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Macron urges China to open market wider

AP  |  Beijing 

French urged Chinese leaders today to open their markets wider and warned lack of action might prompt other countries to close their own markets. Macron's comments in a speech to Chinese and French entrepreneurs were a rare sobering note during a visit in which both governments appeared eager to promote closer relations. The trip comes at a time when Britain's impending departure from the and US Donald Trump's more inward-looking policies have opened up the prospect of a realignment of global influence. pointed to France's 30 billion euro ($36 billion) trade deficit with last year and warned it was politically unsustainable. Such warnings are common among economists and political analysts, but it is unusual for a in to address a potentially divisive issue so directly. "If we don't deal with this responsibly, the natural reaction, the one we've had for too long, will be to close up on both sides," the French said. Macron's visit was billed by his government as aimed at expanding French and European relations with He said earlier he hoped to forge a wide-ranging partnership on climate and other issues. In a meeting with Li Keqiang, China's top economic official, said the two sides have the potential to develop cooperation in an array of areas including scientific research, health and agriculture. The two sides also need to "settle on an economic and geopolitical plan for the affairs of our world," told Li. On Monday, welcomed in unusually effusive language, declaring and "great countries with splendid histories." He said their interaction had "deep historical significance for the world." Despite their public warmth, Macron's visit is overshadowed by mounting trade tensions. had looked to as an ally in the European Union. opposed demands by other governments for tougher anti-dumping action against low-cost Chinese imports.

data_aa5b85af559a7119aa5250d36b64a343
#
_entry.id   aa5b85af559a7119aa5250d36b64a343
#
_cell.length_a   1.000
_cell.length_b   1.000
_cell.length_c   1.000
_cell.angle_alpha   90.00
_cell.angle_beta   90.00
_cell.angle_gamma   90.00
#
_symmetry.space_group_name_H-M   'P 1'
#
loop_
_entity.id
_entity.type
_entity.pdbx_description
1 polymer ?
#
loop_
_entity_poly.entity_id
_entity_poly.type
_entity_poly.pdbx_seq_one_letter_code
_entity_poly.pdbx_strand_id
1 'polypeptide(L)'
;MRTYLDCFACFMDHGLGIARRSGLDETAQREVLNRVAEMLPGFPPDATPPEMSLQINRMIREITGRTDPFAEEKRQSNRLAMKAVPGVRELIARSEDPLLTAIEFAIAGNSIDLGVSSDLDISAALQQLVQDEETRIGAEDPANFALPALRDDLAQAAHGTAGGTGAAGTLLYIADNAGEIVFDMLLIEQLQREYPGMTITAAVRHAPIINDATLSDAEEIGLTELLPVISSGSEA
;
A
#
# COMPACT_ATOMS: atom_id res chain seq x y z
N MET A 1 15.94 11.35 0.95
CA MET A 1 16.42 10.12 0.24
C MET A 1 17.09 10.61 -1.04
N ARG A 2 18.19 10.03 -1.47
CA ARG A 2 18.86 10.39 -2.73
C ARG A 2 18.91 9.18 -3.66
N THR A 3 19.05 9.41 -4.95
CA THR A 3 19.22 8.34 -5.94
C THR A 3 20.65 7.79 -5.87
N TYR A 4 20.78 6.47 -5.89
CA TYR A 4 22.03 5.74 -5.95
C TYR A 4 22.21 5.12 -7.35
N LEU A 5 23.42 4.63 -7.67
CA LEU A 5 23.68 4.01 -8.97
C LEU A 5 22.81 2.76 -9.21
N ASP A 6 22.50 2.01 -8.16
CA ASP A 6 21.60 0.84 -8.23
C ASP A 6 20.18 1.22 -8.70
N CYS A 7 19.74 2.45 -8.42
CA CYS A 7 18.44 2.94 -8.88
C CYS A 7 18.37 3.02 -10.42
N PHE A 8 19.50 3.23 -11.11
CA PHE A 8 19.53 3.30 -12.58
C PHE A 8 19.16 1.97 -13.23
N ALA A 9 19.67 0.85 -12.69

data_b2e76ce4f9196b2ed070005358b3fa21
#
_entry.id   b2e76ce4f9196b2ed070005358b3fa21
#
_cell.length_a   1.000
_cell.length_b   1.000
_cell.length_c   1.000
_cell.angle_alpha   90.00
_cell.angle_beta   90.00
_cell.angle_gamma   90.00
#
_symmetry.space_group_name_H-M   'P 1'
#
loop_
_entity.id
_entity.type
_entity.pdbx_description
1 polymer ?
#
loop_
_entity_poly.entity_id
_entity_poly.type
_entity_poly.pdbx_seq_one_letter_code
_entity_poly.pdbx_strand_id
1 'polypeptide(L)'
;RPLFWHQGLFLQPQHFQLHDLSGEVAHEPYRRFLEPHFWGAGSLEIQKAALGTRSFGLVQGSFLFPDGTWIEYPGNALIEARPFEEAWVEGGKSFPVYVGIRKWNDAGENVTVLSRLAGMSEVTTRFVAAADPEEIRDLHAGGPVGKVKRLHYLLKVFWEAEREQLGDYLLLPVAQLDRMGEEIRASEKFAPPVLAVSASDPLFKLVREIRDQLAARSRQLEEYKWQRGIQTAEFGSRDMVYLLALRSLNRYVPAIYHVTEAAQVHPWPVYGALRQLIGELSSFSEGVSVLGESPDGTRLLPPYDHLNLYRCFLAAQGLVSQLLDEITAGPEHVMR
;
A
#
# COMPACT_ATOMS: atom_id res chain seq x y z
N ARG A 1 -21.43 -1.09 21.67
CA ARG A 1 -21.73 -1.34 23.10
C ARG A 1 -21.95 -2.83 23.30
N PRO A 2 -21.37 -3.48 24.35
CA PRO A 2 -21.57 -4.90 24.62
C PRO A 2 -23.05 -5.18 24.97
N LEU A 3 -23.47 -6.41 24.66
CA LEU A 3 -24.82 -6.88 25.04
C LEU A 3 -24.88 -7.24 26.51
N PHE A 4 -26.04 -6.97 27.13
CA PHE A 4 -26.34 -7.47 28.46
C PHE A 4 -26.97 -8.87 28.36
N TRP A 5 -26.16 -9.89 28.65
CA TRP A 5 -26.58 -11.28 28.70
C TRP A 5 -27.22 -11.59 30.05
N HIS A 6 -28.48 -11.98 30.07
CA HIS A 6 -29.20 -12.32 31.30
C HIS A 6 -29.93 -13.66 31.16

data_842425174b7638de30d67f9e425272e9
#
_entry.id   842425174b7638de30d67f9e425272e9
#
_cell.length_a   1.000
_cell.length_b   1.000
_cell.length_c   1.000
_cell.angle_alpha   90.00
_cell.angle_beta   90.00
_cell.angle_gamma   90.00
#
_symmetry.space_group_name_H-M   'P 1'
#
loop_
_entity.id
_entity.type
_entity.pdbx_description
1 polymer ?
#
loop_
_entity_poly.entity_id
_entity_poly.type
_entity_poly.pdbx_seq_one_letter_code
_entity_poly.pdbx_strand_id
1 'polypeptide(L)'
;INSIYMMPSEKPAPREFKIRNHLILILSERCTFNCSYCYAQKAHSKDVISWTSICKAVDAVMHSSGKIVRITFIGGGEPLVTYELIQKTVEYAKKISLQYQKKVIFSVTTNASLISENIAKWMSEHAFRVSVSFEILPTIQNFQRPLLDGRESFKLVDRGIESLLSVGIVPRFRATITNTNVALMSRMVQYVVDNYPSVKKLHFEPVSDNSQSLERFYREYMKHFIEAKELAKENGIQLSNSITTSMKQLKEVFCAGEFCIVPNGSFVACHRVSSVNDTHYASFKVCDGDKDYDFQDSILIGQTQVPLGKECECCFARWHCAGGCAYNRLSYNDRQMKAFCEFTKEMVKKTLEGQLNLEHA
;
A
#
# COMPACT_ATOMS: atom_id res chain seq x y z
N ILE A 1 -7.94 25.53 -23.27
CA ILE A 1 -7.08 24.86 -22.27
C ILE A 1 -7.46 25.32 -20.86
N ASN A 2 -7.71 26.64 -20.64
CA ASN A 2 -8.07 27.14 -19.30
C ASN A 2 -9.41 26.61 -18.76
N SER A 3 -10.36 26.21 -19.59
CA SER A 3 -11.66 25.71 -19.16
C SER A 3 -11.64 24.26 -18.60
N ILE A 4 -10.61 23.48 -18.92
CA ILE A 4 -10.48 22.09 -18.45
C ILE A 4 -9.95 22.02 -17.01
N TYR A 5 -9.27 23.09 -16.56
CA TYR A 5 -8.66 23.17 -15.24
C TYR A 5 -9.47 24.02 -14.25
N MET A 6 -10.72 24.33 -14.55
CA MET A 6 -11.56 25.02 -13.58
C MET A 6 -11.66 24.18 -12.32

Its departure might increase pressure on to find new allies within the trade bloc. had promoted itself as a platform for Chinese businesses in but its appeal might be eroded by the reduction in access to the remaining EU members. That might lead Chinese companies to divert investment to France, or other bloc members. A key issue for Macron, invoked several times during his visit, is reciprocity, or obtaining the same level of access for European and other foreign companies to China's state- dominated economy as Chinese companies enjoy abroad. Macron, traveling with a French business delegation, wanted to secure deals that might produce greater access to China's growing market. British is to visit this month as part of her government's effort to nurture a new global role following its departure from the EU in 2019.

(This story has not been edited by Business Standard staff and is auto-generated from a syndicated feed.)

First Published: Tue, January 09 2018. 18:25 IST
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